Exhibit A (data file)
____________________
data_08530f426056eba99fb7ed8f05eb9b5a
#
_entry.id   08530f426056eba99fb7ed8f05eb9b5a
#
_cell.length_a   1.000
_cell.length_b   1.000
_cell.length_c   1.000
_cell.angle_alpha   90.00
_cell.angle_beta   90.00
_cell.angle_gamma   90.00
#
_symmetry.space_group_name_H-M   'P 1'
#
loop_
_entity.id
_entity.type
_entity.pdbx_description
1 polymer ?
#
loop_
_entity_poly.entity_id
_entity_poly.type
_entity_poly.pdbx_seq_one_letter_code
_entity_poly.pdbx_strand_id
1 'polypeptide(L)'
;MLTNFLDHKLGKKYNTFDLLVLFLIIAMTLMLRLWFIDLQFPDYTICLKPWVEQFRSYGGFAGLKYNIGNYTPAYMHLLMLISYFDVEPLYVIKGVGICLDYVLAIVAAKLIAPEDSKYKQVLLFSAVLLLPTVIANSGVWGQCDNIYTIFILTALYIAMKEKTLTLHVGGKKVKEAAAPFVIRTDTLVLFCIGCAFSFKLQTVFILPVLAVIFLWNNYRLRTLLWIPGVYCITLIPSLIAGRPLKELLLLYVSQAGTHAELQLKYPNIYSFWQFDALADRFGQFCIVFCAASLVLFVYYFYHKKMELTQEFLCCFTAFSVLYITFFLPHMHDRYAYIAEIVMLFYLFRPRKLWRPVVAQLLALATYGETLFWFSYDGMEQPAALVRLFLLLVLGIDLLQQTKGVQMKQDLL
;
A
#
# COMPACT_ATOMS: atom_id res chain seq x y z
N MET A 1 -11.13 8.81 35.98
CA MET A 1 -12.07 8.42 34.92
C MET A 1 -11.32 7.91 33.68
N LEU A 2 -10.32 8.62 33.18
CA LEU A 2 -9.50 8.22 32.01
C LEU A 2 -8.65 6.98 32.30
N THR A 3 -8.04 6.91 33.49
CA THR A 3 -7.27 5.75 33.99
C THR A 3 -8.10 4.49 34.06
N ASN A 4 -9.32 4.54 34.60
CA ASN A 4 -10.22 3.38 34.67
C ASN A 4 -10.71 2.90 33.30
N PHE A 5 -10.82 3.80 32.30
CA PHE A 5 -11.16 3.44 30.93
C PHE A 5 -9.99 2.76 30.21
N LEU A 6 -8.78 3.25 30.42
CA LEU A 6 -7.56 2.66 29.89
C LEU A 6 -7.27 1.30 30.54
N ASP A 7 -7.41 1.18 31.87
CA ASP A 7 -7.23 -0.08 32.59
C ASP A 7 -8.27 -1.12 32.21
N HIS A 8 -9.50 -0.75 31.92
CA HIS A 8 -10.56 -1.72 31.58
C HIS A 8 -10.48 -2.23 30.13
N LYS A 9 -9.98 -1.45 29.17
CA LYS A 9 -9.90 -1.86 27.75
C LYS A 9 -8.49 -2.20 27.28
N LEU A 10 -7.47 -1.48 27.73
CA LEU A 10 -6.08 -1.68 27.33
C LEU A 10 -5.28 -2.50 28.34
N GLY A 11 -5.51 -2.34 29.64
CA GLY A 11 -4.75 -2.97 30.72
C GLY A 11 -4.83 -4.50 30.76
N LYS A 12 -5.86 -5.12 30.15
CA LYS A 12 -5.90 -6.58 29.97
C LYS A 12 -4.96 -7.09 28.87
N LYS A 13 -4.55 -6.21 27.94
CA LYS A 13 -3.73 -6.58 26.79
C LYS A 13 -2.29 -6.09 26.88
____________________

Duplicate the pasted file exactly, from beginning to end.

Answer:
data_08530f426056eba99fb7ed8f05eb9b5a
#
_entry.id   08530f426056eba99fb7ed8f05eb9b5a
#
_cell.length_a   1.000
_cell.length_b   1.000
_cell.length_c   1.000
_cell.angle_alpha   90.00
_cell.angle_beta   90.00
_cell.angle_gamma   90.00
#
_symmetry.space_group_name_H-M   'P 1'
#
loop_
_entity.id
_entity.type
_entity.pdbx_description
1 polymer ?
#
loop_
_entity_poly.entity_id
_entity_poly.type
_entity_poly.pdbx_seq_one_letter_code
_entity_poly.pdbx_strand_id
1 'polypeptide(L)'
;MLTNFLDHKLGKKYNTFDLLVLFLIIAMTLMLRLWFIDLQFPDYTICLKPWVEQFRSYGGFAGLKYNIGNYTPAYMHLLMLISYFDVEPLYVIKGVGICLDYVLAIVAAKLIAPEDSKYKQVLLFSAVLLLPTVIANSGVWGQCDNIYTIFILTALYIAMKEKTLTLHVGGKKVKEAAAPFVIRTDTLVLFCIGCAFSFKLQTVFILPVLAVIFLWNNYRLRTLLWIPGVYCITLIPSLIAGRPLKELLLLYVSQAGTHAELQLKYPNIYSFWQFDALADRFGQFCIVFCAASLVLFVYYFYHKKMELTQEFLCCFTAFSVLYITFFLPHMHDRYAYIAEIVMLFYLFRPRKLWRPVVAQLLALATYGETLFWFSYDGMEQPAALVRLFLLLVLGIDLLQQTKGVQMKQDLL
;
A
#
# COMPACT_ATOMS: atom_id res chain seq x y z
N MET A 1 -11.13 8.81 35.98
CA MET A 1 -12.07 8.42 34.92
C MET A 1 -11.32 7.91 33.68
N LEU A 2 -10.32 8.62 33.18
CA LEU A 2 -9.50 8.22 32.01
C LEU A 2 -8.65 6.98 32.30
N THR A 3 -8.04 6.91 33.49
CA THR A 3 -7.27 5.75 33.99
C THR A 3 -8.10 4.49 34.06
N ASN A 4 -9.32 4.54 34.60
CA ASN A 4 -10.22 3.38 34.67
C ASN A 4 -10.71 2.90 33.30
N PHE A 5 -10.82 3.80 32.30
CA PHE A 5 -11.16 3.44 30.93
C PHE A 5 -9.99 2.76 30.21
N LEU A 6 -8.78 3.25 30.42
CA LEU A 6 -7.56 2.66 29.89
C LEU A 6 -7.27 1.30 30.54
N ASP A 7 -7.41 1.18 31.87
CA ASP A 7 -7.23 -0.08 32.59
C ASP A 7 -8.27 -1.12 32.21
N HIS A 8 -9.50 -0.75 31.92
CA HIS A 8 -10.56 -1.72 31.58
C HIS A 8 -10.48 -2.23 30.13
N LYS A 9 -9.98 -1.45 29.17
CA LYS A 9 -9.90 -1.86 27.75
C LYS A 9 -8.49 -2.20 27.28
N LEU A 10 -7.47 -1.48 27.73
CA LEU A 10 -6.08 -1.68 27.33
C LEU A 10 -5.28 -2.50 28.34
N GLY A 11 -5.51 -2.34 29.64
CA GLY A 11 -4.75 -2.97 30.72
C GLY A 11 -4.83 -4.50 30.76
N LYS A 12 -5.86 -5.12 30.15
CA LYS A 12 -5.90 -6.58 29.97
C LYS A 12 -4.96 -7.09 28.87
N LYS A 13 -4.55 -6.21 27.94
CA LYS A 13 -3.73 -6.58 26.79
C LYS A 13 -2.29 -6.09 26.88